Sergeant Duane Arrington arrived on scene. By that time, Smith had stepped out of the car, and
was speaking with Officer Zaloudek on the side of the road. Ayers remained in the back seat.
When Sergeant Arrington arrived and began approaching the car, plaintiff said “Uh oh.”
Officer Richardt motioned for Arrington to come over by him. When Arrington was standing
next to him, Richardt attempted to arrest plaintiff. Richardt noticed the car door was locked and
pulled the mechanism to unlock the door. He then opened the driver side front door and at the
same time asked plaintiff to step out of the car. Instead of getting out of the car, plaintiff grabbed
the gear shifter in the center consul, put the vehicle into drive and sped off. Ayers was still in the
backseat of the car.
Officer Richardt yelled at the driver to put the vehicle in park. Plaintiff ignored him and
continued to accelerate rapidly, dragging Richardt along with the car. Richardt was holding onto
plaintiff with his right hand and part of the car with his left hand. As the car accelerated and he
was being dragged along with the car, Richardt knew he was in danger. He made a split second
decision to step inside the car and hold on to avoid being run over or thrown into oncoming
traffic and severely injured. He was very near plaintiff while holding on to something inside the
car, likely the steering wheel. Richardt was not straddling plaintiff. Rather, Richardt was halfway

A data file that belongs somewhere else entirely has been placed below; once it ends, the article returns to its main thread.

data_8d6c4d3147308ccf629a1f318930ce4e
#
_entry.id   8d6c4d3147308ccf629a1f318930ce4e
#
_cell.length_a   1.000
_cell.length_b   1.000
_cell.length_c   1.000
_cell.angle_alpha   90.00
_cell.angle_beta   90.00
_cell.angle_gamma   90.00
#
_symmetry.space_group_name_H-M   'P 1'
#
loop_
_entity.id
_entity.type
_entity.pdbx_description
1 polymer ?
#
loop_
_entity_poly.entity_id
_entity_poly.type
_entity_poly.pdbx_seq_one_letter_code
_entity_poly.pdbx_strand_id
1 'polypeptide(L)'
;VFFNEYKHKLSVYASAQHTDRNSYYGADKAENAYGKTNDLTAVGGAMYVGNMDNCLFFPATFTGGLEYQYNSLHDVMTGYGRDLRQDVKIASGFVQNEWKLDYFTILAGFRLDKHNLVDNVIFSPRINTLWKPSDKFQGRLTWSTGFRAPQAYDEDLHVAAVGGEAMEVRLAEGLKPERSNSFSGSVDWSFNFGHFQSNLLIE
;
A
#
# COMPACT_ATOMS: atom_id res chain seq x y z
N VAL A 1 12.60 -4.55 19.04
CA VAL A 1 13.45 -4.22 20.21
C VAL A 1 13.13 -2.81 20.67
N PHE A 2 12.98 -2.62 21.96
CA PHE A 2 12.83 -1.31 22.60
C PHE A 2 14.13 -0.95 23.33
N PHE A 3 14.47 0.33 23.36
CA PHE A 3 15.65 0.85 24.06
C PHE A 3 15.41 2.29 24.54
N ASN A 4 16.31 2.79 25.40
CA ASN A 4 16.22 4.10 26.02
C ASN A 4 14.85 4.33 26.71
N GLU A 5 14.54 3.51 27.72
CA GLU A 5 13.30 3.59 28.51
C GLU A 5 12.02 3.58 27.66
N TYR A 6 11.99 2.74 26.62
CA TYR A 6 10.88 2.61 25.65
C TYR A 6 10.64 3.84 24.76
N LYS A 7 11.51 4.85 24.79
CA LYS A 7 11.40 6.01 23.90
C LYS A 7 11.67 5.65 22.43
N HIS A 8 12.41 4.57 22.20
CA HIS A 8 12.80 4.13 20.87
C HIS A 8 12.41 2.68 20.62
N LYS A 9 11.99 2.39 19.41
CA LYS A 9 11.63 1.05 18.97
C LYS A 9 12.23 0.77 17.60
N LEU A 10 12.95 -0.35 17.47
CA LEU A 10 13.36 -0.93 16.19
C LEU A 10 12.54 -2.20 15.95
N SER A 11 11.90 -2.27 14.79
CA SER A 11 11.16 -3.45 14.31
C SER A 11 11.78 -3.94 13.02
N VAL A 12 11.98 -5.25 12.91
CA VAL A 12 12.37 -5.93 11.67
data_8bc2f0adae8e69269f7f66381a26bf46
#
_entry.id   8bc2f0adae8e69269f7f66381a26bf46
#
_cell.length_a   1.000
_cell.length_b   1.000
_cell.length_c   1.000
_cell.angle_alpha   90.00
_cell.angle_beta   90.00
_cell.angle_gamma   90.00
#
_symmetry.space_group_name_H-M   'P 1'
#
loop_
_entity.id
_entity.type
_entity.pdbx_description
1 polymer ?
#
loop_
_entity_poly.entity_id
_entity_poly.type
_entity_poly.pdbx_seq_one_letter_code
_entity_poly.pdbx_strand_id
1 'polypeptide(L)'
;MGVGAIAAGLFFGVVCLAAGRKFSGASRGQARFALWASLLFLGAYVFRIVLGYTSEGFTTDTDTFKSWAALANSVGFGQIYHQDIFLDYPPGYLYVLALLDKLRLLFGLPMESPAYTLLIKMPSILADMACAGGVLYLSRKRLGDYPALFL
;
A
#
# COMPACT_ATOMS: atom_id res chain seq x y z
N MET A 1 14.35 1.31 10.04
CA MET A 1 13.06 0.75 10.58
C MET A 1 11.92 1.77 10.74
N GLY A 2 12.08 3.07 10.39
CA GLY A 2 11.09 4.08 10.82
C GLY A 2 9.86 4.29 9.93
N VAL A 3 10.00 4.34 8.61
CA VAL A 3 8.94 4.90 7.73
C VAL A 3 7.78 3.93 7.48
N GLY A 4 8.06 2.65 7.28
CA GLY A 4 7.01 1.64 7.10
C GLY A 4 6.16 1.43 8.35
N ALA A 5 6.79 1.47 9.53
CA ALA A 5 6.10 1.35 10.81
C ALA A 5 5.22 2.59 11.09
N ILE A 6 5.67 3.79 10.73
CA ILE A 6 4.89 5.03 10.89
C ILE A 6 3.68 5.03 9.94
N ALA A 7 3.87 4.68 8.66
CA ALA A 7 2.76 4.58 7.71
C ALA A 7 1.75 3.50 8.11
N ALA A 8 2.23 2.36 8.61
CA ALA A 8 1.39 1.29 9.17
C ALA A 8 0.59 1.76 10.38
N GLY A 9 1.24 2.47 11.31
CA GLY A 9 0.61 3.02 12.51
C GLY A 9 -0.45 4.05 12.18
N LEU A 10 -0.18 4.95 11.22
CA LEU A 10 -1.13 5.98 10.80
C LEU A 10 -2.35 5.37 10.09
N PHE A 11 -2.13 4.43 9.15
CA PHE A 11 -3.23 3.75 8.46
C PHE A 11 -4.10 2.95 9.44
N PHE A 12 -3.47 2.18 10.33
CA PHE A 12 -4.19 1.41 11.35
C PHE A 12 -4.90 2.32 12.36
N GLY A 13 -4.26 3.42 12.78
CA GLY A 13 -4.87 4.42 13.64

in and halfway out of the car. Richardt repeatedly told plaintiff to stop the vehicle, but plaintiff
refused. Richardt could hear the engine as they drove down the street and the wind rushing
outside the car.
Further, the car door was open behind Richardt and he believed he could easily fall out of
the car and be killed. He did not know if plaintiff or Ayers were armed. Richardt feared for his
own life and the lives of the individuals in the car. He drew his firearm from his holster with his
right hand. Richardt told the driver to stop or that he would kill him. Plaintiff did not stop but
continued to accelerate.
Officer Richardt knew if this continued the car would continue to travel faster and he
would be in a more dangerous situation. He, or the other occupants in the car, could likely die.
Richardt did not want to shoot plaintiff in the head or chest because he did not want to kill
plaintiff or shoot Ayers, who was still in the backseat of the car. Instead, Richardt followed his
training and shot plaintiff in the pelvic girdle. He was trained that shooting someone in the pelvic
girdle is way to stop a threat. Richardt put his firearm to the left side of plaintiff’s pelvis and shot
plaintiff twice at a downward angle. Immediately after Richardt shot plaintiff, plaintiff braked